Lucky 13: Best Practices for Immigration Issues in Hiring

Compliance with immigration laws is getting increasing media and enforcement attention, putting more pressure on employers. And don’t forget the Supreme Court’s recent decision upholding “Arizona’s ‘business death penalty’ for employers who repeatedly hire undocumented workers.” As a result, employers need to be proactive and make affirmative strategic decisions on immigration issues in hiring. 

Employers and their counsel should review these 13 best practices and use them to determine what works best for the company:

  1. Be truthful and accurate in all communications with immigration authorities.
  2. Establish a written hiring and employment eligibility verification policy and encourage due diligence at all levels of the organization.
  3. Establish an internal compliance and training program related to the hiring and employment verification process, including completion of Form I-9, proper review of documents, retention procedures, and preparation for audits or raids.
  4. Establish and maintain appropriate policies, practices, and safeguards against use of the verification process for unlawful discrimination and to ensure that authorized workers don’t face discrimination because of citizenship status or national origin.
  5. If the company participates in E-Verify, IMAGE, or SSNVS, establish proper protocols that participation is solely for the purpose allowed and in compliance with appropriate safeguards for confidentiality and privacy concerns.
  6. If the company plans to do something that is optional, e.g., an electronic Form I-9 system, E-Verify, do it right or don’t do it at all.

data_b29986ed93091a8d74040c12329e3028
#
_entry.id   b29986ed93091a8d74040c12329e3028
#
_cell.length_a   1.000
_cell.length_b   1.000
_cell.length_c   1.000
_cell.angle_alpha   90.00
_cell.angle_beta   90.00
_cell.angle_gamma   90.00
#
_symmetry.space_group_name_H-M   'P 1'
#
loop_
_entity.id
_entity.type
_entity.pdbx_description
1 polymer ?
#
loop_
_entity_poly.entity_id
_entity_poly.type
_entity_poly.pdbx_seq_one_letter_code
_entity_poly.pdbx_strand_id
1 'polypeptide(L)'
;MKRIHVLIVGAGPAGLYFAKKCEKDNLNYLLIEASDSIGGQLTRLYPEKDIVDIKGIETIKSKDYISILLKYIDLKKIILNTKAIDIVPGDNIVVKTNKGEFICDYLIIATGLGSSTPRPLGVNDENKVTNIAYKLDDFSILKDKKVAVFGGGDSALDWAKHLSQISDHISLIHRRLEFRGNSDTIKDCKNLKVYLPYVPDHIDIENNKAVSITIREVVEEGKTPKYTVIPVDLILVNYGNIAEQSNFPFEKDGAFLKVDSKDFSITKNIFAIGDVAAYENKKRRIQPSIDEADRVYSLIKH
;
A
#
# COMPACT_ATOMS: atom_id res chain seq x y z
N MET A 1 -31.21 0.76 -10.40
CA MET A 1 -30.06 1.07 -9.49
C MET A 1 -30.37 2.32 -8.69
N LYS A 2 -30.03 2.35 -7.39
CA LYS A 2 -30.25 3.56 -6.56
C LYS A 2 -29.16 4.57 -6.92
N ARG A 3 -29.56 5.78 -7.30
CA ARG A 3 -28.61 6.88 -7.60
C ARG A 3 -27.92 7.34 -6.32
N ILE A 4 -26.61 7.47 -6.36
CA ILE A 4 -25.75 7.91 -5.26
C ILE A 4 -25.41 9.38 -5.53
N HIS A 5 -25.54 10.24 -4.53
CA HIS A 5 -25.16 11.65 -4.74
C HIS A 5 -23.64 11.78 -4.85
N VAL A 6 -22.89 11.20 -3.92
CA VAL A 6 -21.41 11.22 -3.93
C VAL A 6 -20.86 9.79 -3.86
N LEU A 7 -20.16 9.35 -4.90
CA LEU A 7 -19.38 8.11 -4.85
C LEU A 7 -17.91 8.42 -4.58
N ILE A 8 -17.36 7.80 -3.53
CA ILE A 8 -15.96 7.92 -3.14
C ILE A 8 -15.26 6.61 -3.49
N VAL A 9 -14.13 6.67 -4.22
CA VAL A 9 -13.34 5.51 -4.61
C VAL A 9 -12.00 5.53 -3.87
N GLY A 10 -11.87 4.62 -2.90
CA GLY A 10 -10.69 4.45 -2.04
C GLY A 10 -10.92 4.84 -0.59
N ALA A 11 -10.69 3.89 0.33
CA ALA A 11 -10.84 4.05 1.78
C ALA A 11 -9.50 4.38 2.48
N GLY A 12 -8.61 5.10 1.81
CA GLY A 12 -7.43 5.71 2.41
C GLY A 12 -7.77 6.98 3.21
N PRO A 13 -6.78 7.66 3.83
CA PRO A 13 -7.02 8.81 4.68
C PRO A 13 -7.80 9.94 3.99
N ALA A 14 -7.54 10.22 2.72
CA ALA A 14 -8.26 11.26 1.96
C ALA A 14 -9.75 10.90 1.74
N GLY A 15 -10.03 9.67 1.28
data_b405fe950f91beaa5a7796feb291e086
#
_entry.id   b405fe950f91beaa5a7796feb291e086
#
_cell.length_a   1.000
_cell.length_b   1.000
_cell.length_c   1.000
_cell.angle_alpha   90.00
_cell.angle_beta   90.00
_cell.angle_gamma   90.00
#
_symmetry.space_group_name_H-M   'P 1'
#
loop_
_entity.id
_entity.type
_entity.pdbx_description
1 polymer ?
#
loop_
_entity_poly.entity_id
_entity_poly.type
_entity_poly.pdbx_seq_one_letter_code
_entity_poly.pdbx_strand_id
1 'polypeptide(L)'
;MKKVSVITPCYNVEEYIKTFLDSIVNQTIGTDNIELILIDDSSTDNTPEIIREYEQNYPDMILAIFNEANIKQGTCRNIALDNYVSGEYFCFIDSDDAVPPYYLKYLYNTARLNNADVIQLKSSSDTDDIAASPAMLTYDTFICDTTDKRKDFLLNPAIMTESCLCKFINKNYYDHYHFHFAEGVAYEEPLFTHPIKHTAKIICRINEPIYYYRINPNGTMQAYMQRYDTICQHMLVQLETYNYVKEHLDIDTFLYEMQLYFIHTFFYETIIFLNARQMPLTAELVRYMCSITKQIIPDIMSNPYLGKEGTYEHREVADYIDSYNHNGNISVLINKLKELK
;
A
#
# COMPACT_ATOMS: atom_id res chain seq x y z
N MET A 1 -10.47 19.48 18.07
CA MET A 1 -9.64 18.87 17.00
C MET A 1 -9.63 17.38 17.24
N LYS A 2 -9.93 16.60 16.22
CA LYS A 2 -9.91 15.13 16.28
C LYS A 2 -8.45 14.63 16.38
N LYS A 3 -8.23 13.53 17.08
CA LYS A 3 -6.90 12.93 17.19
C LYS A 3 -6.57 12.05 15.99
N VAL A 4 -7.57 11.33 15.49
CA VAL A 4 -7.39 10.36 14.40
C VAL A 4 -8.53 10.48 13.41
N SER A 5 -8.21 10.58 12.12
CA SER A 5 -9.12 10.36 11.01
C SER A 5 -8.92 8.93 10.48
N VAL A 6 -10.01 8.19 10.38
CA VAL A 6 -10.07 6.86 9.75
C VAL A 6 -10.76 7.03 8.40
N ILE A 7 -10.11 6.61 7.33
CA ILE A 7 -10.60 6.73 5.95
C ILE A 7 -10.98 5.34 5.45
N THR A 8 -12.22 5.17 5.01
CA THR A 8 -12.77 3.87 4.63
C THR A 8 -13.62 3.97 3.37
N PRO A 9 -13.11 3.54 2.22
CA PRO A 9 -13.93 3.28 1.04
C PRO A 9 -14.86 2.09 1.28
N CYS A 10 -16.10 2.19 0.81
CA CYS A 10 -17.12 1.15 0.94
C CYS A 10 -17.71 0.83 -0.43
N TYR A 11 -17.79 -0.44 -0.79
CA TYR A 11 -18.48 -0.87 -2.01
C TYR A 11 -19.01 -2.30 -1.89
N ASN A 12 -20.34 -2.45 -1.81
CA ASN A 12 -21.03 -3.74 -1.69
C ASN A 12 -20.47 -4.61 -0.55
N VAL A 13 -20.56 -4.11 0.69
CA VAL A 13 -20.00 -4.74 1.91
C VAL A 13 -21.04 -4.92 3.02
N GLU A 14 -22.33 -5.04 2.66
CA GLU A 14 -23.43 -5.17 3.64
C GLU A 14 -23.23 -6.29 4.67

7. Use a tip line mechanism (e.g., a toll-free number or an e-mail box) for employees to report activity relating to the employment of unauthorized workers or discrimination and establish a protocol for promptly and appropriately responding to employee tips.
  8. Implement a protocol for promptly and appropriately responding to letters or other information indicating that there is a discrepancy with Form I-9 information.
  9. Never refer to someone as an “illegal alien” or make assumptions.
  10. Stress the importance of workforce compliance and related nondiscrimination laws to contractors and subcontractors, and review independent contractor agreements for temporary labor on company property to make sure they comply with applicable immigration laws and have corresponding indemnification and attorney fees provisions.
  11. If the company has sponsored or will sponsor employees, designate an individual or team to maintain compliance with the applicable requirements for these individuals.
  12. If applicable, establish a global immigration plan for the company for the transfer of employees to and from abroad.
  13. Review in advance the immigration consequences, if any, of corporate changes ranging from mergers and acquisitions to corporate name changes.

Every company should establish periodic times to review and evaluate its compliance practices so that it can identify and implement policies and procedures that work best as the company changes and grows.

For much more detail on these 13 best practices, including practice tips and sample forms, turn to CEB’s Drafting Employment Documents for California Employers, chap 2. Also check out information on employer requirements under IRCA in CEB’s Advising California Employers and Employees, chap 4.

© The Regents of the University of California, 2012. Unauthorized use and/or duplication of this material without express and written permission from this blog’s author and/or owner is strictly prohibited.

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